News / Africa

    Dignitaries, Friends Say Farewell to NBA's Manute Bol

    Manute Bol's casket lies at the Washington National Cathedral during funeral services for the late NBA star, 29 Jun 2010
    Manute Bol's casket lies at the Washington National Cathedral during funeral services for the late NBA star, 29 Jun 2010

    A funeral was held on Tuesday for former National Basketball Association star Manute Bol at Washington's National Cathedral.  The towering shot blocker from southern Sudan was remembered more for his off-the-court humanitarianism than for his on-the court play.

    In death as in life, Manute Bol towered above others.  His specially made 2.44-meter-long casket was covered in a white pall emblazoned with red crosses as it was wheeled into the massive gothic cathedral.

    Bol died on June 19 at age 47 from kidney failure brought on by a skin condition attributed to medical care he received while traveling in his native Sudan.

    Bol joined the Washington Bullets, now called the Wizards, in 1985.  By the time he retired 10 seasons later, Bol had amassed 2,086 blocked shots and 1,599 points - the only NBA player with more blocks than points scored.

    Rory Sparrow, the NBA's vice president of Player Development, told mourners that not even Michael Jordan was able to intimidate the smiling Dinka tribesman.

    Rory Sparrow, NBA VP of Player Development speaks at Manute Bol's funeral at the Washington National Cathedral, 29 Jun10
    Rory Sparrow, NBA VP of Player Development speaks at Manute Bol's funeral at the Washington National Cathedral, 29 Jun10

    "I remember one time when we were teasing him at one game.  I was playing for the [Chicago] Bulls and I was teasing him about what Michael Jordan was going to do to him," he said.  "And he just laughed and he said, 'What Michael Jordan?  Why should I be afraid of Michael Jordan?  I kill lion.  He come in, I block his shot.'  And sure enough, he blocked his shot.  Michael made a couple of dunks, but hey, Manute stood his ground," said Sparrow.

    Bol was later traded to Golden State.  He later played for Philadelphia and Miami before returning to Washington.  His highest NBA salary was $1.5 million per year.  While in Washington, he often protested at the Sudanese Embassy to draw attention to his home country's civil war.  When he returned to Sudan in 1998, Bol supported a large extended family.  He gave more than $3.5 million to a Dinka-led rebel group in Southern Sudan, and later lost his fortune, and was forced to sell his house and possessions.  A political dispute left him in virtual exile in his country.

    By 2001, Bol was almost destitute.  He sometimes appeared in promotional stunts, such as a boxing match against former Chicago Bears defensive lineman William "Refrigerator" Perry to raise funds for his homeland.  He said at the time he did it to save people's lives, not for the money.

    Bol was later admitted to the United States as a religious refugee where his rent in Connecticut was paid by a Catholic charity.  The former NBA star was nearly killed in a 2003 car accident.  But Bol's experiences led him to rededicate himself to helping others, particularly children and the dispossessed in Sudan. His goal was to build 41 schools across the country.

    Alec Khoc, Southern Sudan's ambassador to the United States, pays tribute to late NBA star Manute Bol during funeral services at the Washington National Cathedral, 29 Jun 2010
    Alec Khoc, Southern Sudan's ambassador to the United States, pays tribute to late NBA star Manute Bol during funeral services at the Washington National Cathedral, 29 Jun 2010

    Akec Khoc, Sudan's ambassador to the United States, said Bol did not dwell on his setbacks.  Instead, he showed kindness to everyone.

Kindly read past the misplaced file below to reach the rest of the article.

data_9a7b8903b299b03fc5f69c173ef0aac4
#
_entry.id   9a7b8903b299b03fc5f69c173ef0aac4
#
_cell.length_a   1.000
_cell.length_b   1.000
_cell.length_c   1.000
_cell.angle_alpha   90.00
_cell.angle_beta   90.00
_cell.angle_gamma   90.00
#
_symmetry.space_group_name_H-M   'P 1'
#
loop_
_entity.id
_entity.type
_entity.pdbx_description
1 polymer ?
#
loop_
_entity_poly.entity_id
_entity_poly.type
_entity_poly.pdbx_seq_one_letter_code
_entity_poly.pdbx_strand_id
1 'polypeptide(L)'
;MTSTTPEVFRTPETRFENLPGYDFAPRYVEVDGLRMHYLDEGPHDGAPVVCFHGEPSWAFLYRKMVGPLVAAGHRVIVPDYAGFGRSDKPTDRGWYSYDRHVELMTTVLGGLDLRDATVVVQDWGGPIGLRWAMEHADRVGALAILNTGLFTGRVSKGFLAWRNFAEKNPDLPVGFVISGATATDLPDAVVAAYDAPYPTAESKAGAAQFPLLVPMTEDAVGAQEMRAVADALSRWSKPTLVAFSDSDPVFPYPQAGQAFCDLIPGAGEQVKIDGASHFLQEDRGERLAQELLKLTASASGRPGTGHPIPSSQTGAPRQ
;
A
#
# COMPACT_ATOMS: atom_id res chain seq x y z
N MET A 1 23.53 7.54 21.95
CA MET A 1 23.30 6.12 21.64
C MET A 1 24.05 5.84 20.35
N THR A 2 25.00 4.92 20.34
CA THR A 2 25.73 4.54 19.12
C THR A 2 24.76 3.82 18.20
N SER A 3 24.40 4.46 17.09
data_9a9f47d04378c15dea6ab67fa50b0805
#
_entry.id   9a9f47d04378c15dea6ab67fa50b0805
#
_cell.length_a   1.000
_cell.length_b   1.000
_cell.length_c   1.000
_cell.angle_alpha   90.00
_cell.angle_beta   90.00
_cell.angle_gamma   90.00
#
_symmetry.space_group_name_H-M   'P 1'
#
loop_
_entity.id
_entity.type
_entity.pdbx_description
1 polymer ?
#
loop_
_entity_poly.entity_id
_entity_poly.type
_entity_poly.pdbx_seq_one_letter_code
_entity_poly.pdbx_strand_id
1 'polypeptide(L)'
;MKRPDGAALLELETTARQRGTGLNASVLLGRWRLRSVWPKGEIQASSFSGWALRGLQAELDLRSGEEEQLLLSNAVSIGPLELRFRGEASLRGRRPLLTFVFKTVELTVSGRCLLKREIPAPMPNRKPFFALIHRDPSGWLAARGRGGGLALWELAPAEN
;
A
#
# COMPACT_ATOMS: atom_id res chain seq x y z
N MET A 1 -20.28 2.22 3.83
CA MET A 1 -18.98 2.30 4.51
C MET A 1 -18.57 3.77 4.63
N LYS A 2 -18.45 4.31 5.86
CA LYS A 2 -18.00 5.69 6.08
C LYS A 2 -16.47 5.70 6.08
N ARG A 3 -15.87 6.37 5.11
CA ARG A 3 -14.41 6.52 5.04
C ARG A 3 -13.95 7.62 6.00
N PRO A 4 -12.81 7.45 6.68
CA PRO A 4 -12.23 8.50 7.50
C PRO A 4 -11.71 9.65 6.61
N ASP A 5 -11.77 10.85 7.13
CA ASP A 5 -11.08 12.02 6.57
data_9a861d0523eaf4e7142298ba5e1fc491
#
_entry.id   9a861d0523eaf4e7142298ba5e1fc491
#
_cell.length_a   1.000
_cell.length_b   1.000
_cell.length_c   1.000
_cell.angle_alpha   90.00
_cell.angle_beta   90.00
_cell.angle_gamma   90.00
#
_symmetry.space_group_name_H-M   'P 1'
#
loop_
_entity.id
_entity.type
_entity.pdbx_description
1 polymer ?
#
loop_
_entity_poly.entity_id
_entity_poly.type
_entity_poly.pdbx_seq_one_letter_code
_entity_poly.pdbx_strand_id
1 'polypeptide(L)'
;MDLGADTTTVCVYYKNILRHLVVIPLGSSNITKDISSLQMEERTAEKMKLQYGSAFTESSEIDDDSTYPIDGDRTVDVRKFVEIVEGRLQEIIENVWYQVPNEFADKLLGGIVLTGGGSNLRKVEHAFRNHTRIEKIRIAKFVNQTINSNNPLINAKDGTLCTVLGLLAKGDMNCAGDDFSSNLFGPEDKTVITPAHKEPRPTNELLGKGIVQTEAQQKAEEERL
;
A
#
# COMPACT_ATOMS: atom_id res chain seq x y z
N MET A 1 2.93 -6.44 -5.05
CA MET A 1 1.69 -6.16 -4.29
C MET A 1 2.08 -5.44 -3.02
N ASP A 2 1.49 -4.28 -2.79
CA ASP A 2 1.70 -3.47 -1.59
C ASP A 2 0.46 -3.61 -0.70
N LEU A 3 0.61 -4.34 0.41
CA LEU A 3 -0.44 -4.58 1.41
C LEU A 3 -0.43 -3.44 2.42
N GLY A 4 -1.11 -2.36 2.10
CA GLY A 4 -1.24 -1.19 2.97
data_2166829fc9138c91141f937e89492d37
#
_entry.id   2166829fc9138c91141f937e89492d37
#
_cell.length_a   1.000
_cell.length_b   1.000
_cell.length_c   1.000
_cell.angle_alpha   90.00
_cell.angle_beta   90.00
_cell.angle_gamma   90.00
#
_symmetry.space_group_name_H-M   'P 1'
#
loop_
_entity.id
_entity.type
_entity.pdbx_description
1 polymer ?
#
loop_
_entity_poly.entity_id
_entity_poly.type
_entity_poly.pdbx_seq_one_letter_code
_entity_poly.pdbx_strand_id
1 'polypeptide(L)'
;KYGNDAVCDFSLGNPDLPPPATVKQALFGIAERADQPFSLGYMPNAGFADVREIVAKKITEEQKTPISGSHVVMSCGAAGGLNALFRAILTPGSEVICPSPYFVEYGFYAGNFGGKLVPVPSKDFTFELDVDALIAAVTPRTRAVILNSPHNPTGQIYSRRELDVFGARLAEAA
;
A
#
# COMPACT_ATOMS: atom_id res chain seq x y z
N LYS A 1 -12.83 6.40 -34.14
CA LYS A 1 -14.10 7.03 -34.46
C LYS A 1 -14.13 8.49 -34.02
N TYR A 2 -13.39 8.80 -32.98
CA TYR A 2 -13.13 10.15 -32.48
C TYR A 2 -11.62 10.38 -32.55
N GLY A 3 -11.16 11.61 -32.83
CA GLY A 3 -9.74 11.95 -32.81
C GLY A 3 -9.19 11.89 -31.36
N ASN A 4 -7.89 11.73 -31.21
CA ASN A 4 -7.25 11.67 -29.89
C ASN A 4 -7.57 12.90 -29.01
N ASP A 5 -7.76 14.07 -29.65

"He gave his time to children, to the poor, to the displaced, to the helpless, to the sick everywhere," he said.

    Manute Bol later moved from Connecticut to Kansas, where he lived in recent years.  Kansas Senator Sam Brownback said that the quiet, towering basketball star was not preoccupied with his own wealth, fame or misfortune.  He said Bol's concern was helping the poor and needy, and reconciling former enemies in his native country.

    "I can't think of a person that I know of in the world that used their celebrity status for a greater good than what Manute Bol did.  He used it for his people, he gave his life for his people," said Brownback.

    Manute Bol worked with Sudan Sunrise, which seeks to help bring about reconciliation between Christians, animists and Muslims in Southern Sudan.   

    Sudan Sunrise founder, Reverend Canon Tom Prichard, says Bol's work to reconcile former enemies lives on.

    "Manute's legacy and vision of education and reconciliation, his determination to grow grassroots reconciliation - whether that reconciliation is expressed in a country that divides or holds together, wherever the boundary lines are drawn.  Manute stood for grassroots reconciliation," said Prichard.

    Manute Bol's family patriarch, Bol Bol Chol, praised his nephew's efforts to bring about reconciliation between Muslims and Christians in Sudan - including Darfurians, who, he said, killed as many as 250 of Bol's relatives.   

    "This man is not an ordinary man.  I believe this man is a messenger like others messengers who were sent into this world - to do something in this world.  He has accomplished most of his mission, and so God took him and left the rest of the work to be done by others," said Chol.

    Manute Bol's remains will be flown to Sudan where they will be interred near his grandfather in a family cemetery.

    You May Like

    Russia's Expat Community Shrinking

    Russia's troubled economy, tensions with West have led hundreds of thousands of foreigners to leave for better opportunities

    Accelerating the Push Against Islamic State: What Will Work?

    Experts stress need to step up military action, address root causes of Muslims' disaffection, counter IS social media messages in a massive way

    Experts: N. Korean Abductions Sought to Halt Brain Drain

    Pyongyang abducted about 3,800 South Koreans and more than a dozen Japanese nationals in late 1970s

    This forum has been closed.
    Comments